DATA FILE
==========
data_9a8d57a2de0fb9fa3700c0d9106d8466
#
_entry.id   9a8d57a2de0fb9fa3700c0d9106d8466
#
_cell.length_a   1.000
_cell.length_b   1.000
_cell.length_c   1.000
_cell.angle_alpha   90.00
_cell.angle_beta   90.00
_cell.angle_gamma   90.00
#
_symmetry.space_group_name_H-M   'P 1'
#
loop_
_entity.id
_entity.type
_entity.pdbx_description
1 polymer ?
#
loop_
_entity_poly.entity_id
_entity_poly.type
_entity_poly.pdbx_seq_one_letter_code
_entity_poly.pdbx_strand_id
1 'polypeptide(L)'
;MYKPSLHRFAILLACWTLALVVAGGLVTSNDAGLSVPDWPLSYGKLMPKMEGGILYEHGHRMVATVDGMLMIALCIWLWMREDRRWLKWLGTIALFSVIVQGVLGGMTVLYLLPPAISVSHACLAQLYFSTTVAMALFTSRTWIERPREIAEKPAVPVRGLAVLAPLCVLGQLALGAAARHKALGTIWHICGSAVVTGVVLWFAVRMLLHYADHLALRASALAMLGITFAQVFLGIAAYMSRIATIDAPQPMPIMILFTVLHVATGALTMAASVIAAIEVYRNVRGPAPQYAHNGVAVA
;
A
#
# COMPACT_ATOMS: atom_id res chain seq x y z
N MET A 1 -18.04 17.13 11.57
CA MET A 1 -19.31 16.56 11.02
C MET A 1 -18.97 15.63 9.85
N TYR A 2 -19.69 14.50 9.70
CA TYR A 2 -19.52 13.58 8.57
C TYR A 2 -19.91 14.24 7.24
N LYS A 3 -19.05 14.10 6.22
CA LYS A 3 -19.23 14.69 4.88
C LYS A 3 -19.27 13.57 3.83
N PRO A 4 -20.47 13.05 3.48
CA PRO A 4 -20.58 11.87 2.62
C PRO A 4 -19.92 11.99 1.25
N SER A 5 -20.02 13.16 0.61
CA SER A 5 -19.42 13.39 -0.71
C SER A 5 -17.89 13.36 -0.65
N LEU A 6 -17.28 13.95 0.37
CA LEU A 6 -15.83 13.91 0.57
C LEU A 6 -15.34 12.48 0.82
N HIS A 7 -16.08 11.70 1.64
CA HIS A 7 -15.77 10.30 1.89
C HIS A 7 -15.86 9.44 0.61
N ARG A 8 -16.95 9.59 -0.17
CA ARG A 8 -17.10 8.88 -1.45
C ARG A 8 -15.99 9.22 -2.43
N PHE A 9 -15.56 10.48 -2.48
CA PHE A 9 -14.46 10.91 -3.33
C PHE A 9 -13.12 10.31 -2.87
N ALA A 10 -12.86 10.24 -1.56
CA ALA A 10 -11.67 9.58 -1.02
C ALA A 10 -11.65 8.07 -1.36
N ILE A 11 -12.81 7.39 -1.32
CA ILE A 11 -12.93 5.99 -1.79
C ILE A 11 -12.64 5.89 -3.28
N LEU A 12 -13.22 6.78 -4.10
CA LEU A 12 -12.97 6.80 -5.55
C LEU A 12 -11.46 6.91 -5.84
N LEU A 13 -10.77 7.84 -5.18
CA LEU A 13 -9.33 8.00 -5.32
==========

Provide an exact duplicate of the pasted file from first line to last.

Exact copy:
data_9a8d57a2de0fb9fa3700c0d9106d8466
#
_entry.id   9a8d57a2de0fb9fa3700c0d9106d8466
#
_cell.length_a   1.000
_cell.length_b   1.000
_cell.length_c   1.000
_cell.angle_alpha   90.00
_cell.angle_beta   90.00
_cell.angle_gamma   90.00
#
_symmetry.space_group_name_H-M   'P 1'
#
loop_
_entity.id
_entity.type
_entity.pdbx_description
1 polymer ?
#
loop_
_entity_poly.entity_id
_entity_poly.type
_entity_poly.pdbx_seq_one_letter_code
_entity_poly.pdbx_strand_id
1 'polypeptide(L)'
;MYKPSLHRFAILLACWTLALVVAGGLVTSNDAGLSVPDWPLSYGKLMPKMEGGILYEHGHRMVATVDGMLMIALCIWLWMREDRRWLKWLGTIALFSVIVQGVLGGMTVLYLLPPAISVSHACLAQLYFSTTVAMALFTSRTWIERPREIAEKPAVPVRGLAVLAPLCVLGQLALGAAARHKALGTIWHICGSAVVTGVVLWFAVRMLLHYADHLALRASALAMLGITFAQVFLGIAAYMSRIATIDAPQPMPIMILFTVLHVATGALTMAASVIAAIEVYRNVRGPAPQYAHNGVAVA
;
A
#
# COMPACT_ATOMS: atom_id res chain seq x y z
N MET A 1 -18.04 17.13 11.57
CA MET A 1 -19.31 16.56 11.02
C MET A 1 -18.97 15.63 9.85
N TYR A 2 -19.69 14.50 9.70
CA TYR A 2 -19.52 13.58 8.57
C TYR A 2 -19.91 14.24 7.24
N LYS A 3 -19.05 14.10 6.22
CA LYS A 3 -19.23 14.69 4.88
C LYS A 3 -19.27 13.57 3.83
N PRO A 4 -20.47 13.05 3.48
CA PRO A 4 -20.58 11.87 2.62
C PRO A 4 -19.92 11.99 1.25
N SER A 5 -20.02 13.16 0.61
CA SER A 5 -19.42 13.39 -0.71
C SER A 5 -17.89 13.36 -0.65
N LEU A 6 -17.28 13.95 0.37
CA LEU A 6 -15.83 13.91 0.57
C LEU A 6 -15.34 12.48 0.82
N HIS A 7 -16.08 11.70 1.64
CA HIS A 7 -15.77 10.30 1.89
C HIS A 7 -15.86 9.44 0.61
N ARG A 8 -16.95 9.59 -0.17
CA ARG A 8 -17.10 8.88 -1.45
C ARG A 8 -15.99 9.22 -2.43
N PHE A 9 -15.56 10.48 -2.48
CA PHE A 9 -14.46 10.91 -3.33
C PHE A 9 -13.12 10.31 -2.87
N ALA A 10 -12.86 10.24 -1.56
CA ALA A 10 -11.67 9.58 -1.02
C ALA A 10 -11.65 8.07 -1.36
N ILE A 11 -12.81 7.39 -1.32
CA ILE A 11 -12.93 5.99 -1.79
C ILE A 11 -12.64 5.89 -3.28
N LEU A 12 -13.22 6.78 -4.10
CA LEU A 12 -12.97 6.80 -5.55
C LEU A 12 -11.46 6.91 -5.84
N LEU A 13 -10.77 7.84 -5.18
CA LEU A 13 -9.33 8.00 -5.32